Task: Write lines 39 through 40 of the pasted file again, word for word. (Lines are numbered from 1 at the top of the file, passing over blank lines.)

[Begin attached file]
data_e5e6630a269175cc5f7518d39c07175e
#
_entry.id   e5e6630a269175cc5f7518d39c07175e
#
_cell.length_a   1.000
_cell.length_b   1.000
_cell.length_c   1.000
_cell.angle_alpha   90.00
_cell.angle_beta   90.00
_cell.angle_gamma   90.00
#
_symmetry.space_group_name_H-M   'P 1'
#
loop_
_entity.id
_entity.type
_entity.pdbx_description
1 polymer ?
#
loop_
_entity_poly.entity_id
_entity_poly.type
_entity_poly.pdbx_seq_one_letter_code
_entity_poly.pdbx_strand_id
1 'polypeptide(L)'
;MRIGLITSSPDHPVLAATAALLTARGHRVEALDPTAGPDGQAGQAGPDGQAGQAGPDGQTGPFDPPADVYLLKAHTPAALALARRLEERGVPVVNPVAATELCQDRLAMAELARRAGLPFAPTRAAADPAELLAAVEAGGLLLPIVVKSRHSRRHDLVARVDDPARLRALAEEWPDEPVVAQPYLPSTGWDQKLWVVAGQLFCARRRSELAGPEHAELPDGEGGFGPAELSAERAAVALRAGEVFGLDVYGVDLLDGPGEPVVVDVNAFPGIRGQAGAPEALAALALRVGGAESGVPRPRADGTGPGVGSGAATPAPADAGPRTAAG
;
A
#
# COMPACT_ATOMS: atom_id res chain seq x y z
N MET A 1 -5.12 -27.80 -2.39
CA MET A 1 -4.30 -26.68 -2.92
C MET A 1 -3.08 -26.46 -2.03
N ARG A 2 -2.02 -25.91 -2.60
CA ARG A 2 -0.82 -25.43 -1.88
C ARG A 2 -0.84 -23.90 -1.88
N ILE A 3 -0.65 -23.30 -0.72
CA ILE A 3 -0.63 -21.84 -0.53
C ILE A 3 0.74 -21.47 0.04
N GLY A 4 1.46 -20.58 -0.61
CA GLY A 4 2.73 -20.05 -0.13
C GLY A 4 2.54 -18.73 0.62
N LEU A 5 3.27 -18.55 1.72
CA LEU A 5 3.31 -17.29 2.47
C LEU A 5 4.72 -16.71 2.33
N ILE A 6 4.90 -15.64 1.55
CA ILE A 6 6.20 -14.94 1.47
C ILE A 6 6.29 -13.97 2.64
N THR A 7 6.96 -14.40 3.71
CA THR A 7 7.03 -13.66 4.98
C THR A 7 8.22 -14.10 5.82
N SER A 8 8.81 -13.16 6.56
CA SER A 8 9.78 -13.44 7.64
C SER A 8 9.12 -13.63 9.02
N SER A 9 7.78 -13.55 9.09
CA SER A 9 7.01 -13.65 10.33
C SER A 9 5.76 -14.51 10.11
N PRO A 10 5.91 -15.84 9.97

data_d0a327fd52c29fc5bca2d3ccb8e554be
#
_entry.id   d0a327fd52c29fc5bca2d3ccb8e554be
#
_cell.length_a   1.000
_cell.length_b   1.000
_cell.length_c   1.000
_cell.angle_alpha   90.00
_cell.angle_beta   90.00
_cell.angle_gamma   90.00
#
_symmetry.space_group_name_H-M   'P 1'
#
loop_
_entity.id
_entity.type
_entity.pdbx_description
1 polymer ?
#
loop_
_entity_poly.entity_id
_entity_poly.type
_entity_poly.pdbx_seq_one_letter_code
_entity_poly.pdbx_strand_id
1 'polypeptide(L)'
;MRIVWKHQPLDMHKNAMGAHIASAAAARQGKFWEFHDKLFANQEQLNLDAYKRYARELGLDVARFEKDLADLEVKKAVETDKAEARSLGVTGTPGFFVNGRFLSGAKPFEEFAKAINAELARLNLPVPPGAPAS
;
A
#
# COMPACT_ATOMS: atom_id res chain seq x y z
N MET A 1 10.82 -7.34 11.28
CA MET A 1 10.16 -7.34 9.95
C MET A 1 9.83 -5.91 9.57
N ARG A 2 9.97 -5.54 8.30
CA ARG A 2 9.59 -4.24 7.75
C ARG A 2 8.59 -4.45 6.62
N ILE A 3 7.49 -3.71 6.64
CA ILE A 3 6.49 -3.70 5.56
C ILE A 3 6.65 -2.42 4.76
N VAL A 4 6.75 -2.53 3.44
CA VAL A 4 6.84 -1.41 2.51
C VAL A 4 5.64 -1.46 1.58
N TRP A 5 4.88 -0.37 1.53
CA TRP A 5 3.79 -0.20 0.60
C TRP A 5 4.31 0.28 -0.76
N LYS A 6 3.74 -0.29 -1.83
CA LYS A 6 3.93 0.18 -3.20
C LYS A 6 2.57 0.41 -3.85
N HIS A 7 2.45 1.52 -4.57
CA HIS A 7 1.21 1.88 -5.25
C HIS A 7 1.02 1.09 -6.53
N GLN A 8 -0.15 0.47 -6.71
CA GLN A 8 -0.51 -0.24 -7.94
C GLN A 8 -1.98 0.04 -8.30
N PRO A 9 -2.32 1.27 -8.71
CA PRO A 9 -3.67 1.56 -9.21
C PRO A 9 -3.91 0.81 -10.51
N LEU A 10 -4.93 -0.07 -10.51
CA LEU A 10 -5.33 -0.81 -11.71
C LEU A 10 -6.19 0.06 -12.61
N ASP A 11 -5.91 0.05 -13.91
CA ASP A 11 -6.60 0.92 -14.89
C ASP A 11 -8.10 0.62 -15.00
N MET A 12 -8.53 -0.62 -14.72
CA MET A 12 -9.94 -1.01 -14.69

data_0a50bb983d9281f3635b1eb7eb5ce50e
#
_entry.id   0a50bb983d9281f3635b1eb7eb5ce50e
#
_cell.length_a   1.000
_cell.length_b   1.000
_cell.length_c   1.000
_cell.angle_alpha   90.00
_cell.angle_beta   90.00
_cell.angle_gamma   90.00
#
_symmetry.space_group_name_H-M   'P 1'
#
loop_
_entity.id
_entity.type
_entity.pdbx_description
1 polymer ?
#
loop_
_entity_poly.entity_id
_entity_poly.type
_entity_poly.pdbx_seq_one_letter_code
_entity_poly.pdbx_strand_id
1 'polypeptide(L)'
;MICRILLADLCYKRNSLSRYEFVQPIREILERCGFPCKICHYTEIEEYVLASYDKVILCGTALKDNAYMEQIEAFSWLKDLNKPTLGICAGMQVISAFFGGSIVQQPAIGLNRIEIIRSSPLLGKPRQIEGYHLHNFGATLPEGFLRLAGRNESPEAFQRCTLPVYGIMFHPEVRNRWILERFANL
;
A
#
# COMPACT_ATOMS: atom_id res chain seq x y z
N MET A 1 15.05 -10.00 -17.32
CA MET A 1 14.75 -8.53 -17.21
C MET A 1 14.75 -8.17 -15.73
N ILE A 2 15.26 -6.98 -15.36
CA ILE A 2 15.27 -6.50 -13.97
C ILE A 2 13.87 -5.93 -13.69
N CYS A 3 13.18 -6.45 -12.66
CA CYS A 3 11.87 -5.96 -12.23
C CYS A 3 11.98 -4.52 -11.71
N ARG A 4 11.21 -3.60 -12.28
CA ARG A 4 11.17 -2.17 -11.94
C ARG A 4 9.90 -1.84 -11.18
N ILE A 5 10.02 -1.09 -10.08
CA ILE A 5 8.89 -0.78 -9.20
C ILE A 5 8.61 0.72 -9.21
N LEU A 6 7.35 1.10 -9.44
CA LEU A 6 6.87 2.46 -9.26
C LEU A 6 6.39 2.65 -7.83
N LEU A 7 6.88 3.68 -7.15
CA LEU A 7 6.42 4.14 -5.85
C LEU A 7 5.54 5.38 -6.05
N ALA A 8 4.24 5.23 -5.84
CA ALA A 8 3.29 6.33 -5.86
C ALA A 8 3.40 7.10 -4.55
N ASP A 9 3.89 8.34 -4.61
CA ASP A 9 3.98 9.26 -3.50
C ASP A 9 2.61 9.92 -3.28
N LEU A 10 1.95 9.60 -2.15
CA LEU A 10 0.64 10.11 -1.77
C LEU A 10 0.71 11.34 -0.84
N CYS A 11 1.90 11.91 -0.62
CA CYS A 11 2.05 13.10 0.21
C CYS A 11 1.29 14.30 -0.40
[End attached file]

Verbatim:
C ILE A 3 0.74 -21.47 0.04
N GLY A 4 1.46 -20.58 -0.61